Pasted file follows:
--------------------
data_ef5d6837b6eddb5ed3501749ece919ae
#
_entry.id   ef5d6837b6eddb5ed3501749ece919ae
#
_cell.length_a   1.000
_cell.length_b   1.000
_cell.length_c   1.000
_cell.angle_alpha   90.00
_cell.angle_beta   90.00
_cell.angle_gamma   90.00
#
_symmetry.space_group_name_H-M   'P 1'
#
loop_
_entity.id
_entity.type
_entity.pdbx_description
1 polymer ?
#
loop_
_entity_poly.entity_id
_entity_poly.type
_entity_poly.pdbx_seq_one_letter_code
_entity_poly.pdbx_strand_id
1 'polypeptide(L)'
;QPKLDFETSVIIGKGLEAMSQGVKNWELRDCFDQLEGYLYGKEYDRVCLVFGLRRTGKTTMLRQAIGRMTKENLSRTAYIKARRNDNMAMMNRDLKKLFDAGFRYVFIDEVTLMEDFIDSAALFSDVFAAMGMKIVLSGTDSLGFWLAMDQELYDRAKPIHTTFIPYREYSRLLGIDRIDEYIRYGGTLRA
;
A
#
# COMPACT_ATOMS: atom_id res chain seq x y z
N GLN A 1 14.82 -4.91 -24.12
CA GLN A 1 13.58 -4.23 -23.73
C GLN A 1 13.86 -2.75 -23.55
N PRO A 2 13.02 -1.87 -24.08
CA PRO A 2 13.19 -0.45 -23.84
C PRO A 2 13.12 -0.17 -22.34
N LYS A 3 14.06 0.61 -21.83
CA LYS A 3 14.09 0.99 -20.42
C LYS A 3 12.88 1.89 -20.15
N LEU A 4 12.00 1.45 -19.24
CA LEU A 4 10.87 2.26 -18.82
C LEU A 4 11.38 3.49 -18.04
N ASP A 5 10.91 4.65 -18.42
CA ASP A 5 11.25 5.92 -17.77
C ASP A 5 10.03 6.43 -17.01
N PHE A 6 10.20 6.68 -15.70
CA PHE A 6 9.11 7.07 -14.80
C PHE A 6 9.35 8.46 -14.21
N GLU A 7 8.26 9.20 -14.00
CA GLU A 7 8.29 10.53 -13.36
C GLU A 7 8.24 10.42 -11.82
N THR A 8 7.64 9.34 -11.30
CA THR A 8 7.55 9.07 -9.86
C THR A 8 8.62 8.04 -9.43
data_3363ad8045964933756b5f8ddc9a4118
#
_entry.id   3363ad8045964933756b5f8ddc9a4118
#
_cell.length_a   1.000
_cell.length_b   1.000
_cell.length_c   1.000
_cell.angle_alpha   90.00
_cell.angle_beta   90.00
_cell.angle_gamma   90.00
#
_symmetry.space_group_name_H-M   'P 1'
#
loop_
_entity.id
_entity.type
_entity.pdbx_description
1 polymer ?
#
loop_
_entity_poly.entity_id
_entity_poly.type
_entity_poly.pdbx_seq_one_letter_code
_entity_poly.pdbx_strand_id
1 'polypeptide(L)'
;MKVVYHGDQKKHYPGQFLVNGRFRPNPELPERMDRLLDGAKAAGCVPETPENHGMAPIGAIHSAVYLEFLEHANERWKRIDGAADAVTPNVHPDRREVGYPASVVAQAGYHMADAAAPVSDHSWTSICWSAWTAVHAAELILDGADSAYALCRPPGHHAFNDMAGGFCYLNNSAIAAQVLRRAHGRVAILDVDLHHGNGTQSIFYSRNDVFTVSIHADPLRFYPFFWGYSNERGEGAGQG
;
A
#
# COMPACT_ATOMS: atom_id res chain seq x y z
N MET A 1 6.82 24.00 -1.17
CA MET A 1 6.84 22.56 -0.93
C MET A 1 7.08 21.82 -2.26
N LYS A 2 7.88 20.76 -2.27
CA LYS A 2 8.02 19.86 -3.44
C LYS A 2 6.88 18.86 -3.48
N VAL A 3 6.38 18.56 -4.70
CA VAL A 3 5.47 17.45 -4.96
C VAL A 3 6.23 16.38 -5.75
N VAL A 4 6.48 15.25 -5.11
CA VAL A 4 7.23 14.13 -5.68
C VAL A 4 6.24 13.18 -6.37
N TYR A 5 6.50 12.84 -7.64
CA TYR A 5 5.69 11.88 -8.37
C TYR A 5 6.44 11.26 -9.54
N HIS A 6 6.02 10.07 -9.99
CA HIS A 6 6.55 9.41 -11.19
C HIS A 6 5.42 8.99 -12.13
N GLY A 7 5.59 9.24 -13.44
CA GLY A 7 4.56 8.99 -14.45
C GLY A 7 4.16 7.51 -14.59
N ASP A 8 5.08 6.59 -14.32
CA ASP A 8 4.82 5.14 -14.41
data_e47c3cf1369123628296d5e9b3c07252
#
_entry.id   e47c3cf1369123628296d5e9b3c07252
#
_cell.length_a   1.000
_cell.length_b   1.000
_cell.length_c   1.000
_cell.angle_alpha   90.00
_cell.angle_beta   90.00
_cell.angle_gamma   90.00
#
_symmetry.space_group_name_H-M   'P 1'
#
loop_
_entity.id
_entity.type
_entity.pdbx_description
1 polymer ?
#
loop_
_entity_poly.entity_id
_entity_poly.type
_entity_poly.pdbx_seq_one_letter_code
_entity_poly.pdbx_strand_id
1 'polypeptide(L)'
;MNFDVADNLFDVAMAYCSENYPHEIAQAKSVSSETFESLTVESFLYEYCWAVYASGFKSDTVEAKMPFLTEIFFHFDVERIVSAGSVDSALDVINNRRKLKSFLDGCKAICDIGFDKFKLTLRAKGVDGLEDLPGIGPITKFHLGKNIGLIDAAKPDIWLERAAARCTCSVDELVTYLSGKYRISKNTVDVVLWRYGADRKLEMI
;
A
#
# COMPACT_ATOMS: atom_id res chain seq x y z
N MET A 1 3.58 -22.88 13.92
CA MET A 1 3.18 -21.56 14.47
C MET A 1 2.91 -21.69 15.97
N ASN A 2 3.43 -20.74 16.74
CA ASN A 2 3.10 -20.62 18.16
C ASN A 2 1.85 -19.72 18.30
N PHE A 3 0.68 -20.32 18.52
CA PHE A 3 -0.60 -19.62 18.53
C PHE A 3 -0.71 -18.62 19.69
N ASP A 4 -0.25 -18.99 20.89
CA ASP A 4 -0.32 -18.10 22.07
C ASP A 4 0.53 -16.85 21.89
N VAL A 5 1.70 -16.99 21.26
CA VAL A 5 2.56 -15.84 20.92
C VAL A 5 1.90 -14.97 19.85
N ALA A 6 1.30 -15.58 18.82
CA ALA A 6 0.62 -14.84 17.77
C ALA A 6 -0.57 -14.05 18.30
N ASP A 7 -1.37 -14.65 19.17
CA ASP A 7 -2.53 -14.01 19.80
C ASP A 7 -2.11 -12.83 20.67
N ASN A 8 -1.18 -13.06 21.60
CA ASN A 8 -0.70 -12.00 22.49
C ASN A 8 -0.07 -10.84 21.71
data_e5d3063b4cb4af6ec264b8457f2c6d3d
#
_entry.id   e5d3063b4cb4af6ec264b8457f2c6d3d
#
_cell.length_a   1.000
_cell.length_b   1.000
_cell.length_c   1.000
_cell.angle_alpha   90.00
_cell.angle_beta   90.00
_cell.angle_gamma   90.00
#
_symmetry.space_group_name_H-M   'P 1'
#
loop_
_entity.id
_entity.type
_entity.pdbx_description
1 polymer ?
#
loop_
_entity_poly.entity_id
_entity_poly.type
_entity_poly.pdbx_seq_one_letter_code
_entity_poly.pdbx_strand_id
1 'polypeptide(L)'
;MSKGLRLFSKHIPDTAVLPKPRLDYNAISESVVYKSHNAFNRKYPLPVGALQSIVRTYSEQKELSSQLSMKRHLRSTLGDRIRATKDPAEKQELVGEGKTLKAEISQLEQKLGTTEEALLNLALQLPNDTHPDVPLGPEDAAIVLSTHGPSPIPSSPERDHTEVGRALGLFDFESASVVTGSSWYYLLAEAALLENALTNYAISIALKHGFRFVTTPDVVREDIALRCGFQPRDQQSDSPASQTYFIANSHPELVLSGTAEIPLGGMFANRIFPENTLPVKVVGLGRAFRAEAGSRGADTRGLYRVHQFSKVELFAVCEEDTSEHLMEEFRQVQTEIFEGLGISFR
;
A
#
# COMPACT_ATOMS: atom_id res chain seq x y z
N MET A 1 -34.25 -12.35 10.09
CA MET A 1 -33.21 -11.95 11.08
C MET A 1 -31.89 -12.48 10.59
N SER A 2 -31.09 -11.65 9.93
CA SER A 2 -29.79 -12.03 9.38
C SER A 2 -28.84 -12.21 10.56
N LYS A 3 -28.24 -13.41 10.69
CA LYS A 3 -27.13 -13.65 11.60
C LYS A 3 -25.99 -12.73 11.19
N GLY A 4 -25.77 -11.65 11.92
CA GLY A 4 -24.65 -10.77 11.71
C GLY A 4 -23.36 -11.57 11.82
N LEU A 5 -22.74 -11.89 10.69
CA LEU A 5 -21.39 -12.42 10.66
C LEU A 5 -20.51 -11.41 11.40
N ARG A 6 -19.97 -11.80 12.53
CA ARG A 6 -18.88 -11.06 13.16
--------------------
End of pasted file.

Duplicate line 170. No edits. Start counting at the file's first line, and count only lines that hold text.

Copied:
_cell.angle_beta   90.00